Spearman's simple ferocity fires Gloucestershire quest

Craig Spearman had turned his back on all cricket, finished his business studies degree and had arrived in England looking for a job in banking in the City. He reckoned without the effect of 9-11.

The financial sector was hit hard, suddenly there were no jobs, certainly not for this New Zealand-born British passport-holder, and the future looked somewhat bleak. More in hope than expectation, Spearman picked up the phone and rang one of only three New Zealanders he knew in England, John Bracewell, the Gloucestershire coach.

"He asked me if I knew of any county that might be interested in taking him on since he had a British passport because of his mother Sandra's Welsh background," recalled Bracewell. "I said straightaway, 'Don't move. We want you here'."

Spearman's cricket career was relaunched. He marked his Gloucestershire debut last year with a hundred in his first Championship innings.

"The Championship represented a new challenge for me," said Spearman, who played for New Zealand in 19 Tests between 1995-96 and 2000-01. "I'd heard a lot about how hard it was but I had toured with New Zealand and had been away for up to four months at a time, so five or six days away did not worry me."

While he proved a cultured and prolific batsman in the first-class game for Gloucestershire, topping 1,000 runs in that first season and going on to hit a couple more centuries, it was as a one-day batsman that he made the biggest impression. His timing and strength, superlative hand-eye coordination and the experience of more than 50 one-day internationals for New Zealand have created a devastatingly effective scorer of runs.

"It's just the way I have always played," said Spearman, who was 31 last month. "When I was 10 years old my headmaster gave me some sensible advice. He said: 'If you are going to hit the ball, hit it straight and hit it hard. Don't hit at people, hit it over them.'"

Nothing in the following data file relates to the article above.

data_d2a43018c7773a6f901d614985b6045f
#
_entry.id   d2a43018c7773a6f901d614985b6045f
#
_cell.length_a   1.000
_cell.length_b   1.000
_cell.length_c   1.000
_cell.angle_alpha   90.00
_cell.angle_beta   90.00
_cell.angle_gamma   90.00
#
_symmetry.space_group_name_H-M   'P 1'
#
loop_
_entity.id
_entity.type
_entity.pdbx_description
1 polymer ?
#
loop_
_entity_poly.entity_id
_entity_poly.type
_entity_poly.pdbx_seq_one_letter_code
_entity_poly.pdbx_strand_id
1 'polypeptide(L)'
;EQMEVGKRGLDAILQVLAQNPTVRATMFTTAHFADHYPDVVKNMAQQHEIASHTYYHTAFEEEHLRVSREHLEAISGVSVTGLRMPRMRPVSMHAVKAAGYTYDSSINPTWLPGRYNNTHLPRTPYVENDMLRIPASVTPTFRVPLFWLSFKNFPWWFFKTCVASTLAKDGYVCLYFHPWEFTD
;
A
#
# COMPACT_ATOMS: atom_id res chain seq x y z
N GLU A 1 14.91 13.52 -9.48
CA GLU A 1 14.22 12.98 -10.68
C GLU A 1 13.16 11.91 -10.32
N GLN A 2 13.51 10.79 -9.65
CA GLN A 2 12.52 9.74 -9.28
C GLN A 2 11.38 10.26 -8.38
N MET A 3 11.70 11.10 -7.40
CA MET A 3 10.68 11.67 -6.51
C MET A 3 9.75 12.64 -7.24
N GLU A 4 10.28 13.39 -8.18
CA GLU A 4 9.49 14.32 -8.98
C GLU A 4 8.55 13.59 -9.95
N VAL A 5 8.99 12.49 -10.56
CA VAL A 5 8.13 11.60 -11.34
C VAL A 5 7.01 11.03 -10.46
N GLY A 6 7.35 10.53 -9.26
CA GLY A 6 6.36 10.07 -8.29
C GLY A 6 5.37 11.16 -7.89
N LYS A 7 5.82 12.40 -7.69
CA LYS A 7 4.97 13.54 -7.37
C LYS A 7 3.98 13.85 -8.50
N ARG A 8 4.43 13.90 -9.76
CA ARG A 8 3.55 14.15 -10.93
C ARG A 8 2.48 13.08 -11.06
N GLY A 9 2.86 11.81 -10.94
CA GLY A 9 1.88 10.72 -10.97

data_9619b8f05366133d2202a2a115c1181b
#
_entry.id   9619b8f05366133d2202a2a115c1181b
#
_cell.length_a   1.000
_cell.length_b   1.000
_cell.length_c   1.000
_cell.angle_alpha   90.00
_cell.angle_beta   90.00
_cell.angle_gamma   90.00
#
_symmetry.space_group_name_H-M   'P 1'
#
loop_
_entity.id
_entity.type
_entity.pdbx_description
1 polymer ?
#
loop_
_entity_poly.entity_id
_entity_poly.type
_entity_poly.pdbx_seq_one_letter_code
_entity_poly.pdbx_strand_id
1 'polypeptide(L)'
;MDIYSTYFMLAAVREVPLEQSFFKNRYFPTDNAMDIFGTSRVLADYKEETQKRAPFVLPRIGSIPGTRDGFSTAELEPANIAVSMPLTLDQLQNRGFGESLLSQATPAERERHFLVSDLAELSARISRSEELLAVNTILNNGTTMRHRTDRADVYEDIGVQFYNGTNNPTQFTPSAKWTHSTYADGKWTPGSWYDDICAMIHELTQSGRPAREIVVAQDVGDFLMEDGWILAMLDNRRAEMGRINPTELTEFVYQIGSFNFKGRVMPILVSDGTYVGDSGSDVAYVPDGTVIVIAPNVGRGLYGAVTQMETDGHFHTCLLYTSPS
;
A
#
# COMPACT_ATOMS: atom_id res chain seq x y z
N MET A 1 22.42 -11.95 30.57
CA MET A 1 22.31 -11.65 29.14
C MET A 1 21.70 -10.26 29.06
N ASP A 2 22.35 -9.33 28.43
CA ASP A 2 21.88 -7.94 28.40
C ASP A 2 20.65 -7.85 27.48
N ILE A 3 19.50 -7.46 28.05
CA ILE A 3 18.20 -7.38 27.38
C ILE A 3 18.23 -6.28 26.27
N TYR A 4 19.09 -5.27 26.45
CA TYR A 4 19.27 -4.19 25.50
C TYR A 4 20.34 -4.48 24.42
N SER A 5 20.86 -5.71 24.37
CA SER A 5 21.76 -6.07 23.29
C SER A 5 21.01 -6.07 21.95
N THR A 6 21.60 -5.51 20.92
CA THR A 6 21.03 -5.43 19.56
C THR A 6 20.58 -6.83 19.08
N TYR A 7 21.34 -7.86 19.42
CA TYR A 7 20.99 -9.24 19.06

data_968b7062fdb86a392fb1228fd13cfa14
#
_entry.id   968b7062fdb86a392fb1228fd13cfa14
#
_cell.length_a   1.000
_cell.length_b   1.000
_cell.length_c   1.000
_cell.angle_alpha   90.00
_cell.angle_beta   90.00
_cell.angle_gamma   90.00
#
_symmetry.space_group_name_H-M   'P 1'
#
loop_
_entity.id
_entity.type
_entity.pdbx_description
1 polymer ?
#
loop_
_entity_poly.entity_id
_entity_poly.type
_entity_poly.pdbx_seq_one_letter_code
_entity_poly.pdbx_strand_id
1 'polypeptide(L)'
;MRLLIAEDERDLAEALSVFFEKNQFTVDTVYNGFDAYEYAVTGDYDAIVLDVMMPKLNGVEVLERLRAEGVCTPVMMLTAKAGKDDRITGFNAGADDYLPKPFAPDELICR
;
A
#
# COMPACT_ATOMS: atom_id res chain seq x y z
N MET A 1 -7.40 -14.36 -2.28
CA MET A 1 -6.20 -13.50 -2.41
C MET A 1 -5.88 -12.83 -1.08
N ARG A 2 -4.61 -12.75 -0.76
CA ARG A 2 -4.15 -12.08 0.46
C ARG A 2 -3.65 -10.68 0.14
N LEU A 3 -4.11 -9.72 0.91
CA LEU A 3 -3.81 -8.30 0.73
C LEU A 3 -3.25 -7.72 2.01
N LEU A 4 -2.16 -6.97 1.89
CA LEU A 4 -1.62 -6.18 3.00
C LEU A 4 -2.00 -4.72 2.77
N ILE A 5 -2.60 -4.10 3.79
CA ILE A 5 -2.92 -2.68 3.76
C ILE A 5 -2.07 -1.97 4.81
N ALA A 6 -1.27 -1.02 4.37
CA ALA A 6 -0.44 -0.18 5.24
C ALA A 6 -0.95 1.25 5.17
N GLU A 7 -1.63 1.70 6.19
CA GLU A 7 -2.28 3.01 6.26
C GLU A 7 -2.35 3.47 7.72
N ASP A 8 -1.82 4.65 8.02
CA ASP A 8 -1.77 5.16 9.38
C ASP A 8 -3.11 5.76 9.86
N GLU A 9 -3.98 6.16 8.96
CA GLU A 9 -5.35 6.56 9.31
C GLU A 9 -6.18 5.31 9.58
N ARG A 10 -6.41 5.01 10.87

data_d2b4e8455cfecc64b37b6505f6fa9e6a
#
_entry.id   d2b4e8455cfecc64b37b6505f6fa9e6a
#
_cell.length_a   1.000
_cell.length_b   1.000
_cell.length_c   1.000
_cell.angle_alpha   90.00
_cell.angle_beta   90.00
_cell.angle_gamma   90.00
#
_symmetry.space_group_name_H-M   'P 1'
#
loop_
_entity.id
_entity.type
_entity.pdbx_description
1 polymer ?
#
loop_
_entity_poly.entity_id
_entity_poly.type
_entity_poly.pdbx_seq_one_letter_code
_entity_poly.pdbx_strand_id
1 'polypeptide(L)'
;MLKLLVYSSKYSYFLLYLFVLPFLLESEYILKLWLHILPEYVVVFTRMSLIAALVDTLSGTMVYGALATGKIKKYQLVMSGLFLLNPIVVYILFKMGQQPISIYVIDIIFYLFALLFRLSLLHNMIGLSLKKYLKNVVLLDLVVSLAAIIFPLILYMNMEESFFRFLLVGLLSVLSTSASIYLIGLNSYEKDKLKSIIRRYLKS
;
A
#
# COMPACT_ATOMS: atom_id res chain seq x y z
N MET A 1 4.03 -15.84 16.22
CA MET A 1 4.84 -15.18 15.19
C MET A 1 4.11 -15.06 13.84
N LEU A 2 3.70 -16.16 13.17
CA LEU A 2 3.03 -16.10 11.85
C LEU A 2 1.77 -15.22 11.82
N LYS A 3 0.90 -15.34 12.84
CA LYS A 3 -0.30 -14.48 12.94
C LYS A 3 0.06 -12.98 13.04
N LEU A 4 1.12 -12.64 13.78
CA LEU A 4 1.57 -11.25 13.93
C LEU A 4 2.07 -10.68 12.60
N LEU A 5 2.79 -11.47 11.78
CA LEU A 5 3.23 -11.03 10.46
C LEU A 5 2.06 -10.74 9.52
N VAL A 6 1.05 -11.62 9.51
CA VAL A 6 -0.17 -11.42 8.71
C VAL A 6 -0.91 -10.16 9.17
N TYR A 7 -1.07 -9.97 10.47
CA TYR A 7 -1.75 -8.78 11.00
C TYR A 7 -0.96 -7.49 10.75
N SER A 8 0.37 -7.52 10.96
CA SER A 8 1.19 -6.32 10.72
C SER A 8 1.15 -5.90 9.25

He clearly took those words to heart. When Bracewell, the 45-year-old former New Zealand Test off-spinner, first came across Spearman, he was 16 years old. "It was in a club game back in New Zealand. He belted me over the top."

The finished article has not changed so much. "I try not to overcomplicate my batting," Spearman says. "I keep it simple. Then there are fewer things to worry about."

So far this season he has thumped two centuries in the National League, while he is averaging more than 50 in the Cheltenham & Gloucester Trophy, something of which Derbyshire, Gloucestershire's C & G semi-final opponents in Bristol today, will be acutely aware.

Spearman scores quickly in the short game. The unbeaten hundred he scored in last year's C & G Trophy came off 77 balls while his maiden one-day league century occupied 85 deliveries.

This summer he has proved even more devastating, smashing his maiden National League 150 off 123 balls, with five sixes and 16 fours. The 101 in the same competition against Essex, though relatively slow by Spearman's frenetic standards - it came off 93 balls - still contained three sixes. He maintained his present run of form with 85 against Surrey in the National League on Tuesday.

Bracewell, who leaves Gloucestershire at the end of this season to become New Zealand coach in the autumn, sees more than a mere run-scorer in Spearman, saying: "He is a very sound cricket thinker and that, coupled with his talent and experience of the game, gives him good leadership qualities."

That is something which may come into play later in his Gloucestershire career, should the county need to look elsewhere for a captain, because Spearman is not leaving his second cricket life just yet.

"I am committed to playing here for a few more years and, after all, I am only 31, he said. "The 15 months I had away from the game did me good. I see the game from a different angle now. I am playing cricket for different reasons, for fun. I am just enjoying it." And the Gloucestershire fans are enjoying watching him. Whether Derbyshire will feel the same after today remains to be seen.